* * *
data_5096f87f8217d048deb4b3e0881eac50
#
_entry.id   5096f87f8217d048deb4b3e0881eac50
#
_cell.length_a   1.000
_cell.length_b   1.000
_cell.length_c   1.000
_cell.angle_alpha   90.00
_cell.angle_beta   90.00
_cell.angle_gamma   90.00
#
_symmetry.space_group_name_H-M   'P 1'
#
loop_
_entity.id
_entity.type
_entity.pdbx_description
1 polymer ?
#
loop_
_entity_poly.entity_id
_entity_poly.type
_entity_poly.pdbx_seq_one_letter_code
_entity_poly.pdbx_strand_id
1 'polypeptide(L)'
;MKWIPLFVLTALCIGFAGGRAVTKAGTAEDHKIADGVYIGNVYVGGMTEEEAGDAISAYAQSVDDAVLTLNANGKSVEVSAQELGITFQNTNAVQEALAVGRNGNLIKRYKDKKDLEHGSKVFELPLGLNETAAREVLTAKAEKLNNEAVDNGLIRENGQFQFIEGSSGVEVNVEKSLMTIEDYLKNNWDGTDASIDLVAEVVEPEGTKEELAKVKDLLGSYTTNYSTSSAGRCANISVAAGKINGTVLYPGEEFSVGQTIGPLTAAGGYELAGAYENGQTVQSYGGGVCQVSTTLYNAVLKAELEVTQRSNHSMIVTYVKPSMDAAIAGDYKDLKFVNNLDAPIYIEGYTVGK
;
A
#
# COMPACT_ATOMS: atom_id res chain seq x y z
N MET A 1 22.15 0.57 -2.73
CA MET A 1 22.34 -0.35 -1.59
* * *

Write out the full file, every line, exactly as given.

data_5096f87f8217d048deb4b3e0881eac50
#
_entry.id   5096f87f8217d048deb4b3e0881eac50
#
_cell.length_a   1.000
_cell.length_b   1.000
_cell.length_c   1.000
_cell.angle_alpha   90.00
_cell.angle_beta   90.00
_cell.angle_gamma   90.00
#
_symmetry.space_group_name_H-M   'P 1'
#
loop_
_entity.id
_entity.type
_entity.pdbx_description
1 polymer ?
#
loop_
_entity_poly.entity_id
_entity_poly.type
_entity_poly.pdbx_seq_one_letter_code
_entity_poly.pdbx_strand_id
1 'polypeptide(L)'
;MKWIPLFVLTALCIGFAGGRAVTKAGTAEDHKIADGVYIGNVYVGGMTEEEAGDAISAYAQSVDDAVLTLNANGKSVEVSAQELGITFQNTNAVQEALAVGRNGNLIKRYKDKKDLEHGSKVFELPLGLNETAAREVLTAKAEKLNNEAVDNGLIRENGQFQFIEGSSGVEVNVEKSLMTIEDYLKNNWDGTDASIDLVAEVVEPEGTKEELAKVKDLLGSYTTNYSTSSAGRCANISVAAGKINGTVLYPGEEFSVGQTIGPLTAAGGYELAGAYENGQTVQSYGGGVCQVSTTLYNAVLKAELEVTQRSNHSMIVTYVKPSMDAAIAGDYKDLKFVNNLDAPIYIEGYTVGK
;
A
#
# COMPACT_ATOMS: atom_id res chain seq x y z
N MET A 1 22.15 0.57 -2.73
CA MET A 1 22.34 -0.35 -1.59